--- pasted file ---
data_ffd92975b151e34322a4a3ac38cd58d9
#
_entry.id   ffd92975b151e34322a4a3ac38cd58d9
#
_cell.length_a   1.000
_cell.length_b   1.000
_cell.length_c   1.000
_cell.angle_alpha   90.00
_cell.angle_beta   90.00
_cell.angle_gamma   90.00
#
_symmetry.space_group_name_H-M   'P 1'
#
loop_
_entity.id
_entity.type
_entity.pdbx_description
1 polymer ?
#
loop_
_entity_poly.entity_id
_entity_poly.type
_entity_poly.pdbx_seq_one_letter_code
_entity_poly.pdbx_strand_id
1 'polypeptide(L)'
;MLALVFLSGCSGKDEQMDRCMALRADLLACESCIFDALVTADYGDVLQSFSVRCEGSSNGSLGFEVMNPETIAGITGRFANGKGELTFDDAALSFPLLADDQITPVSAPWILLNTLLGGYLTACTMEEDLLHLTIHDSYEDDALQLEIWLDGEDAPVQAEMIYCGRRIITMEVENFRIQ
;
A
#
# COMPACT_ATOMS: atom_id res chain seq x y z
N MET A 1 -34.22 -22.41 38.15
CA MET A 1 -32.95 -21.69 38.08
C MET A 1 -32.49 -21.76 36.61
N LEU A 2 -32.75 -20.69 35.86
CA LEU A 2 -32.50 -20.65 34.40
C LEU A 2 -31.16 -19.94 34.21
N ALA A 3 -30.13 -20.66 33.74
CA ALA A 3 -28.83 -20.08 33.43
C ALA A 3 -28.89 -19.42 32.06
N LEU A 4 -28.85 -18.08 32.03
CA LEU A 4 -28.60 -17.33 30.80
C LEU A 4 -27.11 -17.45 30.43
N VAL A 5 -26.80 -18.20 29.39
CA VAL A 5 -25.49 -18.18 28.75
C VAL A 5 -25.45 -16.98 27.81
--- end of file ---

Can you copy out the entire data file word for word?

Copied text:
data_ffd92975b151e34322a4a3ac38cd58d9
#
_entry.id   ffd92975b151e34322a4a3ac38cd58d9
#
_cell.length_a   1.000
_cell.length_b   1.000
_cell.length_c   1.000
_cell.angle_alpha   90.00
_cell.angle_beta   90.00
_cell.angle_gamma   90.00
#
_symmetry.space_group_name_H-M   'P 1'
#
loop_
_entity.id
_entity.type
_entity.pdbx_description
1 polymer ?
#
loop_
_entity_poly.entity_id
_entity_poly.type
_entity_poly.pdbx_seq_one_letter_code
_entity_poly.pdbx_strand_id
1 'polypeptide(L)'
;MLALVFLSGCSGKDEQMDRCMALRADLLACESCIFDALVTADYGDVLQSFSVRCEGSSNGSLGFEVMNPETIAGITGRFANGKGELTFDDAALSFPLLADDQITPVSAPWILLNTLLGGYLTACTMEEDLLHLTIHDSYEDDALQLEIWLDGEDAPVQAEMIYCGRRIITMEVENFRIQ
;
A
#
# COMPACT_ATOMS: atom_id res chain seq x y z
N MET A 1 -34.22 -22.41 38.15
CA MET A 1 -32.95 -21.69 38.08
C MET A 1 -32.49 -21.76 36.61
N LEU A 2 -32.75 -20.69 35.86
CA LEU A 2 -32.50 -20.65 34.40
C LEU A 2 -31.16 -19.94 34.21
N ALA A 3 -30.13 -20.66 33.74
CA ALA A 3 -28.83 -20.08 33.43
C ALA A 3 -28.89 -19.42 32.06
N LEU A 4 -28.85 -18.08 32.03
CA LEU A 4 -28.60 -17.33 30.80
C LEU A 4 -27.11 -17.45 30.43
N VAL A 5 -26.80 -18.20 29.39
CA VAL A 5 -25.49 -18.18 28.75
C VAL A 5 -25.45 -16.98 27.81